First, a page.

The glimpse at Kodiak’s king crab fishery currently on exhibit at the Pratt Museum has opened the door on a slice of Homer’s history and a glimpse at what the future may hold.
At a related event beginning at 5 p.m. today, Megan Murphy will describe related research in Kachemak Bay. Two Alaska Department of Fish and Game representatives, Elisa Russ and Ken Goldman, will talk about the local non-commercial tanner crab fishery, “what the fisheries management office is seeing and how the data is being interpreted,” said Scott Bartlett, curator of exhibits at the Pratt.
The exhibit, “When Crab Was King: Faces of the Kodiak King Crab Fishery, 1950-1982,” was created by the Kodiak Maritime Museum. It includes contemporary portraits of people associated with the fishery holding old, smaller photographs of themselves, many of them holding crab, that grew out of an oral history project. The oral history connection is made via a cell phone tour that allows visitors to hear recordings of each of the portrait subjects sharing their crabbing stories.
“When the Kodiak Maritime Museum put this together, the Pratt was in touch and working with them and wrote a letter of support for their exhibit for a grant to fund the project,” said Bartlett. “At that point, we started thinking about hosting it, taking that story and localizing it to Kachemak Bay.”
Crabbing in Kachemak Bay didn’t equal that of Kodiak, but a similar story exists “as far as the economic impact, fishermen that were using this as a good part of their income and what happened when that disappeared, and the environmental impacts,” said Bartlett.
A community conversation held by the Pratt several weeks ago added details of the local experience. Three oral histories and a newly recorded interview with Fred Elvsaas of Seldovia have given another layer to the Kachemak Bay perspective, each of them accessed through a push-button audio connection. Mounted crab — king, Dungeness, tanner and a number of smaller crab — provide a visual connection, as does the commercial crab pot suspended from the ceiling with an 18-inch king crab sitting inside.
“I think really the light at the end of the tunnel is one of the aquarium tanks in the special exhibits gallery where we are hosting a number of juvenile king crab from the Alutiiq Pride Shellfish Hatchery in Seward,” said Bartlett. “They look like adults, but they are an inch across, past the early development stage. … They’re really cute and a hit with all ages.”
The work the hatchery is doing, including a recent release into one of the bays near Kodiak to field test hatchery raised crab in support of wild populations, is cause for optimism, said Bartlett.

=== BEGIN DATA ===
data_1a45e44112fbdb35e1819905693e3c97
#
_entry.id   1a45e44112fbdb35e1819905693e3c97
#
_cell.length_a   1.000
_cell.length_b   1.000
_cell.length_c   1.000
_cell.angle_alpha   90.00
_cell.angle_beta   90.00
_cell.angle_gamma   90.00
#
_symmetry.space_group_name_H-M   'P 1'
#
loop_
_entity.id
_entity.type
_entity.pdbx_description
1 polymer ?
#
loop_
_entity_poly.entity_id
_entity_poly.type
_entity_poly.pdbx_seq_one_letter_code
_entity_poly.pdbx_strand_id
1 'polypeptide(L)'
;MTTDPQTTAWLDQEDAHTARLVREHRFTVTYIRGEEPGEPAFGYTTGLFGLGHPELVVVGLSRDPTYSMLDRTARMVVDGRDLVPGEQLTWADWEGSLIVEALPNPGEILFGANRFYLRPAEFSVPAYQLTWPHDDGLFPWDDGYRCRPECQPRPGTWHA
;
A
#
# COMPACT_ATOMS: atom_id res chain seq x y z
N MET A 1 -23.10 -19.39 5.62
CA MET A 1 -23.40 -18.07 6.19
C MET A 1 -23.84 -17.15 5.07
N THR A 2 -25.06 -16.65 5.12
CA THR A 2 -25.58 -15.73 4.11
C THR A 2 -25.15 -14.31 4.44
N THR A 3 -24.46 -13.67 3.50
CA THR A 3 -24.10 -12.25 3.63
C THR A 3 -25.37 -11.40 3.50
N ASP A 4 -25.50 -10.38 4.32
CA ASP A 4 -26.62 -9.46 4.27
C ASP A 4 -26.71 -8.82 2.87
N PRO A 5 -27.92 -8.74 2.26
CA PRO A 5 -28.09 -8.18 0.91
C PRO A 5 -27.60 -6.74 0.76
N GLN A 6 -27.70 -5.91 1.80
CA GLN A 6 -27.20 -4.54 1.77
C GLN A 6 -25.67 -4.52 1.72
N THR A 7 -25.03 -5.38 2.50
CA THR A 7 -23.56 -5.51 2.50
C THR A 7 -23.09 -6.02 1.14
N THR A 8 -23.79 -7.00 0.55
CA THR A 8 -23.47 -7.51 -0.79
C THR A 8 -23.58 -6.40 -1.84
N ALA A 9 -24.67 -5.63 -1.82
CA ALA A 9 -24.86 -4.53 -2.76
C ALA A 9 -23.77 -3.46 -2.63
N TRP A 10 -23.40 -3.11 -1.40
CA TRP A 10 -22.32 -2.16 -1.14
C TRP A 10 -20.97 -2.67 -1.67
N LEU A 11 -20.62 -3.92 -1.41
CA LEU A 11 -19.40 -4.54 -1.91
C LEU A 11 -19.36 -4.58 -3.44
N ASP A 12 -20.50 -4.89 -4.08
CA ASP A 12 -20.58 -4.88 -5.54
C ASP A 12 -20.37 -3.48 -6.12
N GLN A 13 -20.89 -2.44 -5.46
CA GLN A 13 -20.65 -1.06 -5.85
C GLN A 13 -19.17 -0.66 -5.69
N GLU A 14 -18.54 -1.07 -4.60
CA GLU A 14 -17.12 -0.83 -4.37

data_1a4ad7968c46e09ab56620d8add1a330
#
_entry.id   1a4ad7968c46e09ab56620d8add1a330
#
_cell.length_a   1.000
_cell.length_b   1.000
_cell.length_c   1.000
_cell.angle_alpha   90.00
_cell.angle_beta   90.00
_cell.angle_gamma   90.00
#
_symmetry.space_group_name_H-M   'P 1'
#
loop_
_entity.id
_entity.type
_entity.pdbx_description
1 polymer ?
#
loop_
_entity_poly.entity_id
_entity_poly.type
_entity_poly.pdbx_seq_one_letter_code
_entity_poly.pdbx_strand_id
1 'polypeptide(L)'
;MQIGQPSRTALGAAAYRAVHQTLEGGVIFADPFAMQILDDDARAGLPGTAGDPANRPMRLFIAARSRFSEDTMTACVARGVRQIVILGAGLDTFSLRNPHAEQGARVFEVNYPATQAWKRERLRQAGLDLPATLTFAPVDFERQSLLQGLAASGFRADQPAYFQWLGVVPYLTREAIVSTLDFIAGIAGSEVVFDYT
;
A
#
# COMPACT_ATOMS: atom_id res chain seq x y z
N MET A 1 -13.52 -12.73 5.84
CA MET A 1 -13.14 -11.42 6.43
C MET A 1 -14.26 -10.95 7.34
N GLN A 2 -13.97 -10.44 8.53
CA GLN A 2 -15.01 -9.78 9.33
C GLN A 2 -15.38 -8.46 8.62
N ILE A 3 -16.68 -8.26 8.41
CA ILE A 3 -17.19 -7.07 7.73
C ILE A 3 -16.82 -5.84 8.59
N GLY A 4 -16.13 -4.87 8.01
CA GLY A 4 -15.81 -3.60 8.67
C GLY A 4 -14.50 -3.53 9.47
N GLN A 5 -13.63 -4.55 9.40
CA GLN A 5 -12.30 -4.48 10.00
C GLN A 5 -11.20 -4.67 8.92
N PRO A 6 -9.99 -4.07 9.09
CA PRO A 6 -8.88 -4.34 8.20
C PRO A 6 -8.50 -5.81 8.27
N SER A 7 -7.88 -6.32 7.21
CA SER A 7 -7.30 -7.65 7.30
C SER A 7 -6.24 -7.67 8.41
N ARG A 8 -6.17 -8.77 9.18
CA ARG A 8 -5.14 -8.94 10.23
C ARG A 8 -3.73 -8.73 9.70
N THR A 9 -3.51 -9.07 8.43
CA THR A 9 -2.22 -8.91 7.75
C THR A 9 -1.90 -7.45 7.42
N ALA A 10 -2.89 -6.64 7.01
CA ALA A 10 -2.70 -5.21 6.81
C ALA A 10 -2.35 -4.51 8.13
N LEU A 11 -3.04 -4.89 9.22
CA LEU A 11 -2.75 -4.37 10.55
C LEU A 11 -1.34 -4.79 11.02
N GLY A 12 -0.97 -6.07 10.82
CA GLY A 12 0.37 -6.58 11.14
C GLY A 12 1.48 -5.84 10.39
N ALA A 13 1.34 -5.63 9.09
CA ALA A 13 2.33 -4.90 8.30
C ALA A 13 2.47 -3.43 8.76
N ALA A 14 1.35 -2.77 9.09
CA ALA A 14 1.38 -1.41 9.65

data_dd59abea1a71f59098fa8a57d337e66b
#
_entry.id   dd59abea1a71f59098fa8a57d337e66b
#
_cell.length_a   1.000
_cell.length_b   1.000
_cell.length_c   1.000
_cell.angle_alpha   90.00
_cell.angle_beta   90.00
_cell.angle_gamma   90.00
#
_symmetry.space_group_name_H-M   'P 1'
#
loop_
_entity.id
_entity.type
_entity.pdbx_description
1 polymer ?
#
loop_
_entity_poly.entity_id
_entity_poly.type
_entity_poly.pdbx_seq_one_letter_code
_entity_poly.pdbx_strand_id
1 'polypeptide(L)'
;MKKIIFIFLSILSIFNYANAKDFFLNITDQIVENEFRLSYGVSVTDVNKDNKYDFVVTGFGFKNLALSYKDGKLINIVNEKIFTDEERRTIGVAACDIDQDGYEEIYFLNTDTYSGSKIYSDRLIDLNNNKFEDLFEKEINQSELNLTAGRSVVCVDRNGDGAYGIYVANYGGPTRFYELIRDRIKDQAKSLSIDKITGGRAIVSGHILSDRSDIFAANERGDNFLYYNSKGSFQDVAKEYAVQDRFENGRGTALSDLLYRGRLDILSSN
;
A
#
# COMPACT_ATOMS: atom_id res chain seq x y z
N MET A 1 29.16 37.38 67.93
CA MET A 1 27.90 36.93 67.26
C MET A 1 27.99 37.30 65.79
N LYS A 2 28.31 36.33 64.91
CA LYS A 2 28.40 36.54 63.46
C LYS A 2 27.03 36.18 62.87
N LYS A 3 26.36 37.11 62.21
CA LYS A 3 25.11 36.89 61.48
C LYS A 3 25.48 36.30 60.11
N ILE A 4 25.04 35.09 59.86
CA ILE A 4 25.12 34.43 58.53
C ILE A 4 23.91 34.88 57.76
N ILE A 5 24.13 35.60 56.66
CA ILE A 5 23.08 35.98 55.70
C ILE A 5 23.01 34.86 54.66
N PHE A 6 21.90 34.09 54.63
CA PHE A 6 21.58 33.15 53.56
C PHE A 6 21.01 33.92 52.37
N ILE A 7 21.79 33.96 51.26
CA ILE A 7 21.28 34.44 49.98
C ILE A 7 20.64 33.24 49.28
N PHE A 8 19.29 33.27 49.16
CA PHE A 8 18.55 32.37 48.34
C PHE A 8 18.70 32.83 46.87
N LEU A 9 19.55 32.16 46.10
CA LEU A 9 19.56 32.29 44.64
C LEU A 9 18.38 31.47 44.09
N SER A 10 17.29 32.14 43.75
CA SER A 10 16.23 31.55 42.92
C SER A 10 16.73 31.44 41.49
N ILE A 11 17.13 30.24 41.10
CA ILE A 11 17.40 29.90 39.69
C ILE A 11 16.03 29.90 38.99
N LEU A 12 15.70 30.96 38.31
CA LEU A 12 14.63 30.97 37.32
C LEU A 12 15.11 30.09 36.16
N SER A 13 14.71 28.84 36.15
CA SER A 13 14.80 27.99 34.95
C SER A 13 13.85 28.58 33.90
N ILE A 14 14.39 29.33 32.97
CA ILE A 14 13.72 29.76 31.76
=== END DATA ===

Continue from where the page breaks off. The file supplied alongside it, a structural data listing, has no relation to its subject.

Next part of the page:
At today’s “Crabby Colloquium: Recent Research and Fishery Management Perspectives, 5-7 p.m., Murphy will describe the research she has incorporated into her biological oceanography degree program. Her study looks at plankton, plants or animals that drift in water and are observed with the help of a microscope.
“The early stages (or larvae) of most marine invertebrates begin their life as drifting plankton, such as crabs, barnacles, clams and more,” said Murphy.
Building on Kachemak Bay Research Reserve’s interest in how marine invertebrate larvae are transported within and around Kachemak Bay, Murphy said she “grabbed hold of this research idea and brought it with me to graduate school through the University of Alaska Fairbanks School of Fisheries and Ocean Studies.” By fine-tuning the subject, she seeks to help answer the question whether “Kachemak Bay is the source of our crab populations or are we dependent on an upstream source?”
From March through October in 2008 and 2009, Murphy conducted weekly plankton tows and vertical profiles of temperature and salinity, focusing on three points between the Spit and McKeon Flats “as I wanted to look at the exchange of plankton and water between the outer and inner Kachemak Bays.” During that time, Murphy observed seven crab species, including Dungeness and tanner, each with a unique release period.
“Also, most crabs appeared to be released in Kachemak Bay as I observed the entire larval development period over a few months,” said Murphy, adding that observations of larvae in their late development stage might suggest they came to Kachemak Bay from another location. “Ultimately, I came away with the conclusion that Kachemak Bay adult crab are likely the main population source for new generations of crab in the bay.”
Murphy’s research has been published in the science journal “Estuaries and Coasts.”
“(This) is more of a scientific standpoint with (Murphy) representing her recent research on larval crab development in Kachemak Bay,” said Bartlett. “It’ll help us all just sort of understand the complex life cycle. … It’s not an easily managed fishery because crab are so unique and there are so many different stages of development.”
“When Crab Was King: Faces of the Kodiak King Crab Fishery 1950-1982” and the additional Kachemak Bay piece are on exhibit at the Pratt Museum through the month of December. December is free-admission month at the Pratt.